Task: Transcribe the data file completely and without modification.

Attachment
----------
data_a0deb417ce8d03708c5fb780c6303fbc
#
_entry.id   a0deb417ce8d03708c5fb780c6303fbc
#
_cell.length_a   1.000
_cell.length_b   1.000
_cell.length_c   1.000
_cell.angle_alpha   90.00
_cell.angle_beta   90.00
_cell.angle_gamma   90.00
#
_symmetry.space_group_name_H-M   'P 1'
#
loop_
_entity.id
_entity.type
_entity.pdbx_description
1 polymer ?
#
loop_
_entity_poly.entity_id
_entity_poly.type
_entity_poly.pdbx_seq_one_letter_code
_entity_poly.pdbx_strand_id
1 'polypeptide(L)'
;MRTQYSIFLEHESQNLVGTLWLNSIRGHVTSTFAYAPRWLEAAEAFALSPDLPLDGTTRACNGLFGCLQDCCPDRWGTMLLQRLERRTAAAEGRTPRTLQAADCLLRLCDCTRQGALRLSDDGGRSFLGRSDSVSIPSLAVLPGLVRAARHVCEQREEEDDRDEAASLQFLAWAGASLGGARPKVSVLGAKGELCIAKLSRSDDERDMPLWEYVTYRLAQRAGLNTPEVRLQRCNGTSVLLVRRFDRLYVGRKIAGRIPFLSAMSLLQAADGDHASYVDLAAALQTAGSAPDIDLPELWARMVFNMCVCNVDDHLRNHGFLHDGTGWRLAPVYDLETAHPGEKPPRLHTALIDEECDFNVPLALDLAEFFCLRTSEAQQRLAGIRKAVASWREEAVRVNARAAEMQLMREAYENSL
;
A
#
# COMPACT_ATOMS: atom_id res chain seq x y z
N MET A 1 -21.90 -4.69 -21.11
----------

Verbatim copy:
data_a0deb417ce8d03708c5fb780c6303fbc
#
_entry.id   a0deb417ce8d03708c5fb780c6303fbc
#
_cell.length_a   1.000
_cell.length_b   1.000
_cell.length_c   1.000
_cell.angle_alpha   90.00
_cell.angle_beta   90.00
_cell.angle_gamma   90.00
#
_symmetry.space_group_name_H-M   'P 1'
#
loop_
_entity.id
_entity.type
_entity.pdbx_description
1 polymer ?
#
loop_
_entity_poly.entity_id
_entity_poly.type
_entity_poly.pdbx_seq_one_letter_code
_entity_poly.pdbx_strand_id
1 'polypeptide(L)'
;MRTQYSIFLEHESQNLVGTLWLNSIRGHVTSTFAYAPRWLEAAEAFALSPDLPLDGTTRACNGLFGCLQDCCPDRWGTMLLQRLERRTAAAEGRTPRTLQAADCLLRLCDCTRQGALRLSDDGGRSFLGRSDSVSIPSLAVLPGLVRAARHVCEQREEEDDRDEAASLQFLAWAGASLGGARPKVSVLGAKGELCIAKLSRSDDERDMPLWEYVTYRLAQRAGLNTPEVRLQRCNGTSVLLVRRFDRLYVGRKIAGRIPFLSAMSLLQAADGDHASYVDLAAALQTAGSAPDIDLPELWARMVFNMCVCNVDDHLRNHGFLHDGTGWRLAPVYDLETAHPGEKPPRLHTALIDEECDFNVPLALDLAEFFCLRTSEAQQRLAGIRKAVASWREEAVRVNARAAEMQLMREAYENSL
;
A
#
# COMPACT_ATOMS: atom_id res chain seq x y z
N MET A 1 -21.90 -4.69 -21.11